Steps To Fix Error 0 During Problems With Getting Crypto Context

Over the past few days, some readers have come across the well-known error message Error 0 during the crypto get context. This problem can occur for several reasons. Let’s discuss this below.

This article provides detailed information on when to use certain red flags when calling CryptAcquireContext, as well as the reasons for using these flags.

Applies to: Windows Server 2012 R2
Original KB number: 238187

Overview

error 0 during crypt acquire context

Calls to any CryptAcquireContext function can contain various flags. Is it important to know when to use these flags? This article provides information about when certain flags are used when calling CryptAcquireContext and why these types of flags are used.

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Private Key Operations Cannot Be Performed

If you are not using a persistent private key, you can use the CRYPT_VERIFYCONTEXT PIN (0xF0000000) if you can call CryptAcquireContext. This tells the CryptoAPI to create an in-memory key container, which is likely to be released on a normal call to CryptReleaseContext. If this flag is used, the pszContainer parameter must be NULL. The CRYPT_VERIFYCONTEXT flag can be used in the following cases:

  • The result is a hash.

  • You generate a symmetric key to encrypt or decrypt knowledge.

  • Each of them receives a symmetric key from a hash to encrypt and decrypt data.

  • You are checking the signature. It is possible to import a blocking public key from a PUBLICKEYBLOB or entirely from a certificate using CryptImportKey or possibly CryptImportPublicKeyInfo.

  • You plan to export the symmetric key, but import it when the encryption context expires.

    error 0 during crypt acquire context

    Note

    It’s perfectly possible to get the context using the CRYPT_VERIFYCONTEXT flag if you currently only plan to import the public key for the last two scenarios.

  • You are performing operations on a single key, but you are not using a persistent private key, which is mostly stored in the engineering container.

  • Private Key Operations Being Performed

    In general, when you want to perform operations on a private key, you really need to consider a lot of things.

    The best way to get information by context is to try to make the container available. If this attempt isFailed with “NTE_BAD_KEYSET”, create a cylinder with the CRYPT_NEWKEYSET flag.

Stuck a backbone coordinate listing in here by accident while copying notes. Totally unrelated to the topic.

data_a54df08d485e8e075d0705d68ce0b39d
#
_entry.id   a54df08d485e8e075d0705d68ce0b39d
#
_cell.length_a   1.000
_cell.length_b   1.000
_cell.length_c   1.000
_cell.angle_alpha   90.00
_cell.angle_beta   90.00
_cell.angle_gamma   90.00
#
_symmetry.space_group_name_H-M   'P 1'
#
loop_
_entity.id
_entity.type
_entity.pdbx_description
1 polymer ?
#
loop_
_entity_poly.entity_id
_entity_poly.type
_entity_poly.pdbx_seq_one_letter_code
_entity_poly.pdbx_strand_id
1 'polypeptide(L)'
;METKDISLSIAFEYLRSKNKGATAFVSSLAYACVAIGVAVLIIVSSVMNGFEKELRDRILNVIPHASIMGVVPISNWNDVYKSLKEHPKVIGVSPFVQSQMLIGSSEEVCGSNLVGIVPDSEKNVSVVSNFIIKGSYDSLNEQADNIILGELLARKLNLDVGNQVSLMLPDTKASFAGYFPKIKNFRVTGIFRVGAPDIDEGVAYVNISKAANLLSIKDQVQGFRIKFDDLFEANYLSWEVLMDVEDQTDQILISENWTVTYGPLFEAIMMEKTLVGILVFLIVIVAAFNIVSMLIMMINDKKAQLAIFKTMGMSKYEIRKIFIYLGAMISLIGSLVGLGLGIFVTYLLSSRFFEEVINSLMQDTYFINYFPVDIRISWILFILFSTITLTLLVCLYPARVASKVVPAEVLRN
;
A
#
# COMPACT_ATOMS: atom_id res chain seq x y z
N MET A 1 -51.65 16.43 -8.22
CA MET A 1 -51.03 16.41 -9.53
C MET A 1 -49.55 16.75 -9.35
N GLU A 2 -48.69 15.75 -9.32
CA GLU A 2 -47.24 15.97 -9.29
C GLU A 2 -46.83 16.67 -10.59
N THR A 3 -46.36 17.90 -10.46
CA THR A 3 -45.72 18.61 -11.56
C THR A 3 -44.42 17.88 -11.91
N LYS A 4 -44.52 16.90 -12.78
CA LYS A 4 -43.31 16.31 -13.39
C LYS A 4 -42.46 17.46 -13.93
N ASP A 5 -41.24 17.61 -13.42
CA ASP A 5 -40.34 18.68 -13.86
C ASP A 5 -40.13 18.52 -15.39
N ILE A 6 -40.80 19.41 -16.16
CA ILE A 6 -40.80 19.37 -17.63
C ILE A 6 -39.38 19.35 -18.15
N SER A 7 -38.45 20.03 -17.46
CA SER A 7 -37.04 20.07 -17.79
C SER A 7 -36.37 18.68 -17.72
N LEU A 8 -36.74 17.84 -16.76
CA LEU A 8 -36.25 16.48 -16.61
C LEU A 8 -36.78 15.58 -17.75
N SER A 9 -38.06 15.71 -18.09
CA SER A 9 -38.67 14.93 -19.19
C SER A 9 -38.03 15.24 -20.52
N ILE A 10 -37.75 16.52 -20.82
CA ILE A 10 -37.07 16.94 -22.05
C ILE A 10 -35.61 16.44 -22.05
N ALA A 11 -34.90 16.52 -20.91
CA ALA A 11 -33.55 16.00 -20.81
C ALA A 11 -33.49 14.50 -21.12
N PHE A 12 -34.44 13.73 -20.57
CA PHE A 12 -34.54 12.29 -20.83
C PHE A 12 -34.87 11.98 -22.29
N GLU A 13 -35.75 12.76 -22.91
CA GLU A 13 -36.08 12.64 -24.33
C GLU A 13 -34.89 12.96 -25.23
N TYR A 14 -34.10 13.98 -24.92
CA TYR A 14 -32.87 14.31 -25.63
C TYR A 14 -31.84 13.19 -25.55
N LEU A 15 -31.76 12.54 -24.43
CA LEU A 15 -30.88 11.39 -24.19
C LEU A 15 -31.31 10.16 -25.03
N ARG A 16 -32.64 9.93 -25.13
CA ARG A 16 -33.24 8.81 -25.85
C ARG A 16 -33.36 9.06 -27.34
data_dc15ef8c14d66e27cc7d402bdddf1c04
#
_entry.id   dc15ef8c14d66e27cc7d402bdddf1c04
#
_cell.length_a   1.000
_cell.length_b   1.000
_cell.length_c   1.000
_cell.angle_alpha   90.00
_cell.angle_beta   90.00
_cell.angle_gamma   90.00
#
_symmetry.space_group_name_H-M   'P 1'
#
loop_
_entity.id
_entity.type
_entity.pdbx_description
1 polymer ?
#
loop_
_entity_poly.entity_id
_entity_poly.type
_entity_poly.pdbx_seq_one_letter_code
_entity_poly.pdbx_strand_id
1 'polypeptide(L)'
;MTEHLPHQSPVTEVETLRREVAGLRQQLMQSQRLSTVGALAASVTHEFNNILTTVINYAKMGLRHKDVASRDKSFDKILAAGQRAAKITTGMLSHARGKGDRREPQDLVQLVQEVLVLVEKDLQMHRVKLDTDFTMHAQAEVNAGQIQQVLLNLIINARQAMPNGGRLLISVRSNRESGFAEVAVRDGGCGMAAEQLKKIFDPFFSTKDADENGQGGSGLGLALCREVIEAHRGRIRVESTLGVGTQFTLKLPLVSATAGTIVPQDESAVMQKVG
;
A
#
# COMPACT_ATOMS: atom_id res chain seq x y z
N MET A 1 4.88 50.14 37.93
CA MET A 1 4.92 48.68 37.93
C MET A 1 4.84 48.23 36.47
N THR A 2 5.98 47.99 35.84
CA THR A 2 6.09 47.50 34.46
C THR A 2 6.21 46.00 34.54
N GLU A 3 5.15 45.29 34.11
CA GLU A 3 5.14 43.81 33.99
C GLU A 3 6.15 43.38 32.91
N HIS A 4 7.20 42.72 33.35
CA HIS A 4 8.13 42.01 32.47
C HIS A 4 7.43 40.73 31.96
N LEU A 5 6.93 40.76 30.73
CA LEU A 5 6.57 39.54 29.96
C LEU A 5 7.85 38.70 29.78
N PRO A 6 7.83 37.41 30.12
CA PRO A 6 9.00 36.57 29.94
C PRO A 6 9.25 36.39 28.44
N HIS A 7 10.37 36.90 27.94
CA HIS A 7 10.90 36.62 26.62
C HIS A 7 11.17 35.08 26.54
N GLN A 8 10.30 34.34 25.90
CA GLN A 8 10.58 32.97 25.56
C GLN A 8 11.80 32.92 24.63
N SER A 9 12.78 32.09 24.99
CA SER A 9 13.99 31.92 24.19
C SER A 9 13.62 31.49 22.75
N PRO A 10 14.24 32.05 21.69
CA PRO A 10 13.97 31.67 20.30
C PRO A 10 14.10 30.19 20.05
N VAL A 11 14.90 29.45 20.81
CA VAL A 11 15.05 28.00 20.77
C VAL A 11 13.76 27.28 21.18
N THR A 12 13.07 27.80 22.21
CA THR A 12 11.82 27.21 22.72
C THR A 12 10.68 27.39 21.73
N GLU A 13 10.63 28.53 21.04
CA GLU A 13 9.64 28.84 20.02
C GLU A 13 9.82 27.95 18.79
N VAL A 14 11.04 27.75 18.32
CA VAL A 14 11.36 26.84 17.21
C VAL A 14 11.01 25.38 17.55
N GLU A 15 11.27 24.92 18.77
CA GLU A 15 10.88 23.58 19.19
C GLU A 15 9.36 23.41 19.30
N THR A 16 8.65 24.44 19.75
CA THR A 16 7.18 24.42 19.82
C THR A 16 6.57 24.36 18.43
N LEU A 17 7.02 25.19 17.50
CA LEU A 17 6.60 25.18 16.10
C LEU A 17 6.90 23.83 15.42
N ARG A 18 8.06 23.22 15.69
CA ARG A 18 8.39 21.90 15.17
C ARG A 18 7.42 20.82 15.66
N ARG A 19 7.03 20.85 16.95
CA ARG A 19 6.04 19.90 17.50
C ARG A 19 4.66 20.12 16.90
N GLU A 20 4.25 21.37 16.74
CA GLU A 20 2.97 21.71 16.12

// Obtaining a container context is unique for each user.if (!CryptAcquireContext(&hProv, "Container", ZERO, PROV_RSA_FULL, 0)) in case (GetLastError() == NTE_BAD_KEYSET)  if (!CryptAcquireContext(&hProv, "Container", ZERO, PROV_RSA_FULL, CRYPT_NEWKEYSET))  Mistake // ...  // Or get the container context that contains the entire computer.if (!cryptacquirecontext(&hprov, "Container", ZERO, PROV_RSA_FULL, CRYPT_MACHINE_KEYSET)) provided (GetLastError() == NTE_BAD_KEYSET)  if (!cryptacquirecontext(&hprov, "Container", ZERO, PROV_RSA_FULL, CRYPT_NEWKEYSET

    Use The CRYPT_MACHINE_KEYSET Flag

    If you’re specifically doing per-user private key operations and need custom global key operations, you should definitely use CRYPT_MACHINE_KEYSET. This method generates a private/public key pair for a specific computer. Some specific scenarios where CRYPT_MACHINE_KEYSET is known to be used:

  • You will write a service.
  • Your component is managed in an ASP (Active Server Pages) page.
  • Your component is a Microsoft Server Transaction (MTS) component. In these scenarios, useCRYPT_MACHINE_KEYSET fails because the . the context in which the application is running does not have access to the user’s profile. For example, the best MTS customer may pretend to be a buyer, but the user’s profile is not actually available because the user is not necessarily logged in. The same goes for the component running on the ASP.
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    Give Access To The Main Container

    By default, when the main container is created, the local console and the creator are separate users with access to the container type. The exception is, of course, when an administrator creates an important container. Local and system administrators from all other administrators have access to the key container. Any protection and any context cannot open the container.

    If your useful code runs in multiple security contexts, you need to give the appropriate users access to your JAR file.

    To set security for all containers, call the CryptSetProvParam function with the PP_KEYSET_SEC_DESCR flag after creating the conditional box. This methThe code allows someone to set a security descriptor on a container.

    The following code shows which method to call CryptSetProvParam. This is done right after the startup key is created.

    // Get the contextif (!CryptAcquireContext(&hProv, "Container", ZERO, PROV_RSA_FULL, 0)) if (GetLastError() == NTE_BAD_KEYSET)  if it turns out (!CryptAcquireContext(&hProv, "Container", ZERO, PROV_RSA_FULL, CRYPT_NEWKEYSET))  Mistake // ... // create a security descriptor (PSD)...// Set a specific security descriptor for the container just in case (!CryptSetProvParam(hProv, PP_KEYSET_SEC_DESCR, PSD, DACL_SECURITY_INFORMATION))  // Mistake ...  

    CryptoAcquireContext Error

    Here are the most common coupon errors and possible reasons why someone made the mistake.

  • NTE_BAD_KEYSET (0x80090016)
  • The key does not exist.
  • You don’t have access to the central container.
  • The secure storage service is not running on the treadmill.
  • NTE_EXISTS (0x8009000F)
  • The key container has already been found, but you are trying to free it. If a previous attempt to open a key with NTE_BAD_KEYSET failed, it means that access to the actual key container is denied.
  • NTE_KEYSET_NOT_DEF (0x80090019)

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